Greco's muddled message
© St. Petersburg Times
published August 4, 2002
Tampa Mayor Dick Greco gave a long-winded and passionate defense Thursday of his trip to Communist Cuba, but he was defensive about the wrong thing. We applaud the mayor for going. Tampa's historical ties to the island, the city's large Cuban-American community and the prospects for Tampa-Cuba trade more than justify Greco's trip. His mistakes were to cloak the trip in secrecy, to allow a private group to pay his way, to belittle the notion that elected officials should be candid and to send mixed signals about why he went there and what he accomplished.
Greco opened his press conference, just hours after returning home, with his own well-worn immigrant story, a fitting windup given the strong feelings Cuba arouses in Tampa's Cuban-American community. He was right to draw attention to the loss many exiles feel and to the pain caused for separated families. Greco hit his stride when he offered his rationale for opening a dialogue with leaders of a nation many call their ancestral home. He has the same realistic view that's gaining ground throughout the United States. The U.S. embargo hurts the Cuban people more than the Cuban government, and "you cannot," as Greco said, "dig in your heels."
But the mayor didn't take long to revert to his true character. He claimed the trip wasn't secret, his agenda wasn't trade and he didn't travel to Cuba in a public capacity. The answers he has given are long on emotion and short on candor. He left without notice, but his trip wasn't secret. His agenda wasn't trade, but that was the focus. He likes President Bush and supports the embargo, but such a policy hurts ordinary Cubans. He wasn't wearing his mayor's hat, but happened to get five hours with Cuban dictator Fidel Castro.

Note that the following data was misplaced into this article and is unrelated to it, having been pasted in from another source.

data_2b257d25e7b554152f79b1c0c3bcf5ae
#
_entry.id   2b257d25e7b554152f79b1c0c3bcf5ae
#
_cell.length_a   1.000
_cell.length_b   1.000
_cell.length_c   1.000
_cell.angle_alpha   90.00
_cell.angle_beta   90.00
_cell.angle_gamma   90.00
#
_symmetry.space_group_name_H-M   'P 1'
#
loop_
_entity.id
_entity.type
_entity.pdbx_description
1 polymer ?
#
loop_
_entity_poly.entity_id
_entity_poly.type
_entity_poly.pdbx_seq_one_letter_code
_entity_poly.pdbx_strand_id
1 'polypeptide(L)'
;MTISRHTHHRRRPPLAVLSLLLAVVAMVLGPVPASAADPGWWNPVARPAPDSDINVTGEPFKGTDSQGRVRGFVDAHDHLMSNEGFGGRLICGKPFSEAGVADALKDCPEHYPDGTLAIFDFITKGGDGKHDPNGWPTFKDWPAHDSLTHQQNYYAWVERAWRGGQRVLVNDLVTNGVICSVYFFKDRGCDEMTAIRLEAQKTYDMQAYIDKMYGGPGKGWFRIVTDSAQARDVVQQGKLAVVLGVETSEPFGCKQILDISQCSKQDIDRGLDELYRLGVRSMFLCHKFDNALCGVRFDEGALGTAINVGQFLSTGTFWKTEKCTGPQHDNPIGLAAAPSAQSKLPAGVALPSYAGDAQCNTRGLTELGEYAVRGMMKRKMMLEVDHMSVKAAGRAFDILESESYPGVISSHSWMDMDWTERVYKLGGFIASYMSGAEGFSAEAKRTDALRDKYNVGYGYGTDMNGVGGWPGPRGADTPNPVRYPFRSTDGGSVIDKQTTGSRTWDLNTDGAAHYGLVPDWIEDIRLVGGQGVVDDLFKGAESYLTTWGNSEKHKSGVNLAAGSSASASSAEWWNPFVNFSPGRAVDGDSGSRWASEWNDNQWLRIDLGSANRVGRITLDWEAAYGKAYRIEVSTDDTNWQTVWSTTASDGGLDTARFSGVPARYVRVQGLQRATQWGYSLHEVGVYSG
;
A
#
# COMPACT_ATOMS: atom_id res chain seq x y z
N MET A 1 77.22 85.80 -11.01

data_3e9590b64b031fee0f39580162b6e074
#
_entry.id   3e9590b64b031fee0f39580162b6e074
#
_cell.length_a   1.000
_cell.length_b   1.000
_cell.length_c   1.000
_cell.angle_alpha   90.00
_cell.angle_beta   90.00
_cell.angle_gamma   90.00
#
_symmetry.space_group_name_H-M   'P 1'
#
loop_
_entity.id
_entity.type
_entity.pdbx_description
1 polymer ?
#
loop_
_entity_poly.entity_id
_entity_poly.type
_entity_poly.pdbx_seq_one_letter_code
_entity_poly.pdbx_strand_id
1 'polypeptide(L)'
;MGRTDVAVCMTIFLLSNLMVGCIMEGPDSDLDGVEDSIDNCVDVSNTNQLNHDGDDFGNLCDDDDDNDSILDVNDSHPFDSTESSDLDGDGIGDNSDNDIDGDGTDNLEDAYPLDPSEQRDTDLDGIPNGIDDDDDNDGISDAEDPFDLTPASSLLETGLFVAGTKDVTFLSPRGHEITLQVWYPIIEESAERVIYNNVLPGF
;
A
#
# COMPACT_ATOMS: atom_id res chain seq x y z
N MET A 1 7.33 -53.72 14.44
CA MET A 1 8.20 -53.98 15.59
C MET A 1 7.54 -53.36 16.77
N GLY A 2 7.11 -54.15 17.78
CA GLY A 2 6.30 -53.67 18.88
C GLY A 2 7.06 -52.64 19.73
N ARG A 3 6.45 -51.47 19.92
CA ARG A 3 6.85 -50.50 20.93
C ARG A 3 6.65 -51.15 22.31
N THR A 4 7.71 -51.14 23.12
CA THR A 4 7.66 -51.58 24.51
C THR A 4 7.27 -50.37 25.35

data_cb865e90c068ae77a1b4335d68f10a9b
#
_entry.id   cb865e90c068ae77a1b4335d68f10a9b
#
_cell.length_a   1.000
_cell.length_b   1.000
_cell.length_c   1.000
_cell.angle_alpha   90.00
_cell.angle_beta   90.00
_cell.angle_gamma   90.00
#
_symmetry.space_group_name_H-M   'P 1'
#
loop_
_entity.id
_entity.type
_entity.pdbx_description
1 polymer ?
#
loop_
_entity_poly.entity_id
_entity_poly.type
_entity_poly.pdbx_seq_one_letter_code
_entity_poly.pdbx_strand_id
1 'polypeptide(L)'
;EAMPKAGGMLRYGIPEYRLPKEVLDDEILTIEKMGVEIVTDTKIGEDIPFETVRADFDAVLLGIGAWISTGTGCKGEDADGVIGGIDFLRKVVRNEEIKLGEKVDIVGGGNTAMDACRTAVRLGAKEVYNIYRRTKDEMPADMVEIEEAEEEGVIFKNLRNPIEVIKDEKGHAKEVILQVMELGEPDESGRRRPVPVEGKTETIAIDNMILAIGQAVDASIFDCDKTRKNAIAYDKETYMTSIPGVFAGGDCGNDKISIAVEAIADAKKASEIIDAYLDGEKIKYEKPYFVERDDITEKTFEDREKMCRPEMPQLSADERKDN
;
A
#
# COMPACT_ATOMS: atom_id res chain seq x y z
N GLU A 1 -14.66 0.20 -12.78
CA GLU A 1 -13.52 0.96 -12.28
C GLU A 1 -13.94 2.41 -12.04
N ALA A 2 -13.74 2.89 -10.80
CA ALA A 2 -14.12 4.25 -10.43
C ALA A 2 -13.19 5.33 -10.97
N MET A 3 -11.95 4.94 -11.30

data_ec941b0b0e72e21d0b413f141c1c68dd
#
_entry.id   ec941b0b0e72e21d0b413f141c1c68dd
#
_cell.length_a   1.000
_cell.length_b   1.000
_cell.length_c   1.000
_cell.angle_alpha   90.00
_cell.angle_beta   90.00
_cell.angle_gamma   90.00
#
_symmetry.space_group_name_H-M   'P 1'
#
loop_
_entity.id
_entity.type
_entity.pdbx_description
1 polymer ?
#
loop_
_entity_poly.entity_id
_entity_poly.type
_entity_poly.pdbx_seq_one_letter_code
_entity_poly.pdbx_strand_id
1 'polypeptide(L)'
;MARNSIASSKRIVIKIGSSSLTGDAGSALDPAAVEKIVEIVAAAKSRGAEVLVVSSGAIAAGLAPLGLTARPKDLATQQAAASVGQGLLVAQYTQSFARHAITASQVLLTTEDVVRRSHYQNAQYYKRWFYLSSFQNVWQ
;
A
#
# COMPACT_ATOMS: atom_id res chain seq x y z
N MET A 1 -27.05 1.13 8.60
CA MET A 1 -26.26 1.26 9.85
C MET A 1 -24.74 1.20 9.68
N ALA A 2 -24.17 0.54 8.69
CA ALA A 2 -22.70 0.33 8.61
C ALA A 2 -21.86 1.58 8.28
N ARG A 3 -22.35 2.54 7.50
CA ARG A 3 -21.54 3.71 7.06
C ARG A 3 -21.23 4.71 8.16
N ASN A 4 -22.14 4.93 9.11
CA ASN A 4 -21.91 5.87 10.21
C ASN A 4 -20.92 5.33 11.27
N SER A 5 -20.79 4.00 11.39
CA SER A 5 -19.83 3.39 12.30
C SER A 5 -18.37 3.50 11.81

We understand, on a practical level, why the mayor might not want to announce his trip. But taking heat is what elected officials are paid to do. Greco didn't just sneak out of Tampa -- he sneaked back in, being whisked away from reporters waiting at the airport. The mayor said he wanted to protect those traveling with him, but he met with them days before to warn them about the publicity. The secret way Greco has handled this affair makes it easier for his political opponents to call his motives into question.
The danger now is that Greco's message and the opportunities from the trip will be lost in the furor over the secrecy. Even the mayor indicated as much by the way he positioned himself Thursday, opening his news conference by blaming the media and faulting his critics for not knowing what they were talking about. This is not a tactic that serves the mayor well.
His meeting with Castro offended many in Tampa's Cuban-American community, and what he needs to do is reach out to them with the same reasonable arguments that he claims he took to Cuba. His message about moving ahead is a good antidote to those who play the exile community for votes, money or their own egos. But Greco also needs to level with the public. He needs to explain, in the aftermath of this trip, the kind of relationship between Tampa Bay and Cuba he envisions when leaders in both nations come to their senses.
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